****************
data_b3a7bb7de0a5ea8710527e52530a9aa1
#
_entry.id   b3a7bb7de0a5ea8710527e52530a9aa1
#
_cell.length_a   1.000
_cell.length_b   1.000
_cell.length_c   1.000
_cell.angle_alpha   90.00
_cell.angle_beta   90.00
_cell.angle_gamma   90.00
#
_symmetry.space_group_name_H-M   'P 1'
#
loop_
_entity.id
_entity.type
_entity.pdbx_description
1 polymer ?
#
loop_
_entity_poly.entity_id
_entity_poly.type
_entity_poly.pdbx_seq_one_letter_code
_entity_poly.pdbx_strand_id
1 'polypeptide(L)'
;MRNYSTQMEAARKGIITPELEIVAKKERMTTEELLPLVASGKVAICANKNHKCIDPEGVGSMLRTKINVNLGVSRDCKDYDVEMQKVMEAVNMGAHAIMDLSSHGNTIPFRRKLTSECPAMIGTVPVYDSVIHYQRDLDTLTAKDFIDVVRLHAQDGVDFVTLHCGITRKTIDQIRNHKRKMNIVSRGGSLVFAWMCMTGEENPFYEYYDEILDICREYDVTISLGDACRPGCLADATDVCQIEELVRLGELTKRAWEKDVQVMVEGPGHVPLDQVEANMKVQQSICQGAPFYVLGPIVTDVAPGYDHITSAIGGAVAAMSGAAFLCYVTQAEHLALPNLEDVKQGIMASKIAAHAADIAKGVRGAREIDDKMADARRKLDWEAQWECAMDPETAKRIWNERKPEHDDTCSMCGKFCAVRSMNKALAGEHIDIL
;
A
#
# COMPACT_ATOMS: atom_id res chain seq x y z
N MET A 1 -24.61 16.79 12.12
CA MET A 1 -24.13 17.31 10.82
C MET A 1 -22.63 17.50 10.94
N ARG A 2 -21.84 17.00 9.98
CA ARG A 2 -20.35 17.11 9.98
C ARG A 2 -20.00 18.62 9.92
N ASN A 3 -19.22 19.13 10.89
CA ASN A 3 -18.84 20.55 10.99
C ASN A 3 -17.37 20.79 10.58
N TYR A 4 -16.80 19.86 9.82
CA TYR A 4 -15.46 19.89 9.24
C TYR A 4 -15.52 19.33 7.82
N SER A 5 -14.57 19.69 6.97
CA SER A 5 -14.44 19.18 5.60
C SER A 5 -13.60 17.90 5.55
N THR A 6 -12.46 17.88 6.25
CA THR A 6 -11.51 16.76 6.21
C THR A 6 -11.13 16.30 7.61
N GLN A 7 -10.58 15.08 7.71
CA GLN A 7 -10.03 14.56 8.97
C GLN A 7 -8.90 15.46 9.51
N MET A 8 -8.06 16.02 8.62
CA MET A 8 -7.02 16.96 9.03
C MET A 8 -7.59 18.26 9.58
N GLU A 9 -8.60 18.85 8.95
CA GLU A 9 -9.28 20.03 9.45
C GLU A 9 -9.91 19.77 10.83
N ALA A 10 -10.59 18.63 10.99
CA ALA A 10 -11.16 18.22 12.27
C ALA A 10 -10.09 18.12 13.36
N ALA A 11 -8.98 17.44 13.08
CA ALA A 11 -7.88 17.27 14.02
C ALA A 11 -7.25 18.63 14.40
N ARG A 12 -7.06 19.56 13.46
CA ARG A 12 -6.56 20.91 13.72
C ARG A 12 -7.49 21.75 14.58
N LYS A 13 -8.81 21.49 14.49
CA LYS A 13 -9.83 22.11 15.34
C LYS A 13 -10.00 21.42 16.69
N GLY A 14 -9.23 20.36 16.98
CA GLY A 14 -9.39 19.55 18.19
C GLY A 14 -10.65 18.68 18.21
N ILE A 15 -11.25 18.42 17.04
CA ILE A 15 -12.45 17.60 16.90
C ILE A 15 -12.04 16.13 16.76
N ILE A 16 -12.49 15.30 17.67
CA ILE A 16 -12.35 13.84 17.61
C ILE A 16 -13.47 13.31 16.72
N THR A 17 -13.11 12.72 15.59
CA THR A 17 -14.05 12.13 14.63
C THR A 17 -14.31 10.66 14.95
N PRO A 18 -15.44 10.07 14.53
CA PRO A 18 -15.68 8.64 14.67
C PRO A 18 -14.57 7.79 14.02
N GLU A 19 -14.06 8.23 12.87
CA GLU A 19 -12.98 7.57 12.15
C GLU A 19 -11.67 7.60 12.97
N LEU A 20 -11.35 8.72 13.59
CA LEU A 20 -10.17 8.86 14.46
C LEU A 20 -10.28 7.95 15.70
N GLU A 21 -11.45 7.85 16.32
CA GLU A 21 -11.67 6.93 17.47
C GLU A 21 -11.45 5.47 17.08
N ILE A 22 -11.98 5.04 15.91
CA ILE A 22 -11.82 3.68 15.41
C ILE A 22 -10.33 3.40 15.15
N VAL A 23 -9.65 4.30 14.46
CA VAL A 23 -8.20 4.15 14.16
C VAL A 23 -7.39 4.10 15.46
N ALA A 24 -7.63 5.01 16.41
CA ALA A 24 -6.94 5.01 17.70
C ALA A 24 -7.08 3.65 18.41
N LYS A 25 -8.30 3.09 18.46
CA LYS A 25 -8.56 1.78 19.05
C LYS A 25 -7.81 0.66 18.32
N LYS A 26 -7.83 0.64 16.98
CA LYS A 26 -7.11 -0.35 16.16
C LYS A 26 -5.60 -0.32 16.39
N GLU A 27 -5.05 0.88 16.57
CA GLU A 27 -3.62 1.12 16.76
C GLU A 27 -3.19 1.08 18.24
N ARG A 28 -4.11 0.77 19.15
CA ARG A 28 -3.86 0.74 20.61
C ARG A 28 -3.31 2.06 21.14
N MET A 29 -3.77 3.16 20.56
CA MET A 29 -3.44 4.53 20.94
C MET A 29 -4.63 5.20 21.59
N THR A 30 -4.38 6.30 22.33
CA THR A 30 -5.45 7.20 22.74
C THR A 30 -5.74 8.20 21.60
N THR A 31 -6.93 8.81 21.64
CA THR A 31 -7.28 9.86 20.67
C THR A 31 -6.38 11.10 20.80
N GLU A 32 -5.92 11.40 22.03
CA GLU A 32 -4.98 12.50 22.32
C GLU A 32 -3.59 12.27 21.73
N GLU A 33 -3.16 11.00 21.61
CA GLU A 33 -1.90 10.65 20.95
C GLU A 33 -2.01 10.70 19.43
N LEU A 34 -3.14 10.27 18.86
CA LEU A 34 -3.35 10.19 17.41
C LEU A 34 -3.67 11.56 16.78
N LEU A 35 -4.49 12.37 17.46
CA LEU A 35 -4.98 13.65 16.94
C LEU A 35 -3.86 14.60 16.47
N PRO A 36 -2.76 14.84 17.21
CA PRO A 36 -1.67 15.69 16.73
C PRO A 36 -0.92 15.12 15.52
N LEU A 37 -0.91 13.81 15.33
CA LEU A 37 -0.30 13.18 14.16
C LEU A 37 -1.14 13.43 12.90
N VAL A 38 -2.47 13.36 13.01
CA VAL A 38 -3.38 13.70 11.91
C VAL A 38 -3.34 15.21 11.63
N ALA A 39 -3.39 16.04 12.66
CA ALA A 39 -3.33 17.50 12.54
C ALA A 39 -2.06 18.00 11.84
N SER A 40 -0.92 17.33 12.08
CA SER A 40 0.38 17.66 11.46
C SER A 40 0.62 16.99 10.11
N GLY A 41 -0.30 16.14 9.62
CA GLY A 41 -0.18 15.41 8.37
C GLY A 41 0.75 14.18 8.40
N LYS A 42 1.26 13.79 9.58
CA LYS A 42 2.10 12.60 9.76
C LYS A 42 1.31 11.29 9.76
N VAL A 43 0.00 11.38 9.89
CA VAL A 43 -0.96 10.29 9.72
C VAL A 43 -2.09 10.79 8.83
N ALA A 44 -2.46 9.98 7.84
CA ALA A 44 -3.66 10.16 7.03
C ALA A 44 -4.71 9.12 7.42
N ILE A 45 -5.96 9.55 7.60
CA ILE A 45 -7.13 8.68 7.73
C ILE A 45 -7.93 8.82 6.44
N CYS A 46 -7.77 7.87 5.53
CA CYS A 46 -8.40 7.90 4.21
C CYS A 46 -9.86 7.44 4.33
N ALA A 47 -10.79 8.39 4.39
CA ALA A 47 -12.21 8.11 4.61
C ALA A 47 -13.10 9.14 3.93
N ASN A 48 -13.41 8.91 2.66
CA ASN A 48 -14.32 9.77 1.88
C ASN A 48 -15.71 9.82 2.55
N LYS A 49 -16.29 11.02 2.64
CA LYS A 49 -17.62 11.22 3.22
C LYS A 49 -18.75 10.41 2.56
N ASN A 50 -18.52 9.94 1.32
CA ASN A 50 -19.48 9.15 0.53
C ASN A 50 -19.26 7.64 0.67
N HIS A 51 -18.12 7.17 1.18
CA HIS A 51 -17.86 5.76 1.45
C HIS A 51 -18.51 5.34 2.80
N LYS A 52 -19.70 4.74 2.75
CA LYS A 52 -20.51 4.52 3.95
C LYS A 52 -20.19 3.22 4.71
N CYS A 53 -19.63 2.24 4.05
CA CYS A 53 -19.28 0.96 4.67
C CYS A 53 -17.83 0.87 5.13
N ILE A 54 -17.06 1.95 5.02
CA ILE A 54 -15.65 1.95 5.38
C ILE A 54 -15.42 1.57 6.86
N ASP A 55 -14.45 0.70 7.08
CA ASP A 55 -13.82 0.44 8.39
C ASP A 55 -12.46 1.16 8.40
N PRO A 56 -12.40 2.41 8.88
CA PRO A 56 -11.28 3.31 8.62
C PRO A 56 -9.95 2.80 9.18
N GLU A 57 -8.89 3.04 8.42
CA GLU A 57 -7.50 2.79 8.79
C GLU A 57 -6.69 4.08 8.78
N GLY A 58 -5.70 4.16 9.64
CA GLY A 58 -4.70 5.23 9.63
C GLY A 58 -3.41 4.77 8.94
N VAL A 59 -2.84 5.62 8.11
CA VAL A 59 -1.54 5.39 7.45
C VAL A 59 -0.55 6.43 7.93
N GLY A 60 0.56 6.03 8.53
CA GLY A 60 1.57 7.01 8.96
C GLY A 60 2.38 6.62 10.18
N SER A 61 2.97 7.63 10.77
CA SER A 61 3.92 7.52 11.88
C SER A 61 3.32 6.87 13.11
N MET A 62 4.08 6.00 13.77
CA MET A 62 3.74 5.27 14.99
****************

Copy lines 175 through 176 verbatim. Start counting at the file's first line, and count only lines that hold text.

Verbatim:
N LYS A 49 -16.29 11.02 2.64
CA LYS A 49 -17.62 11.22 3.22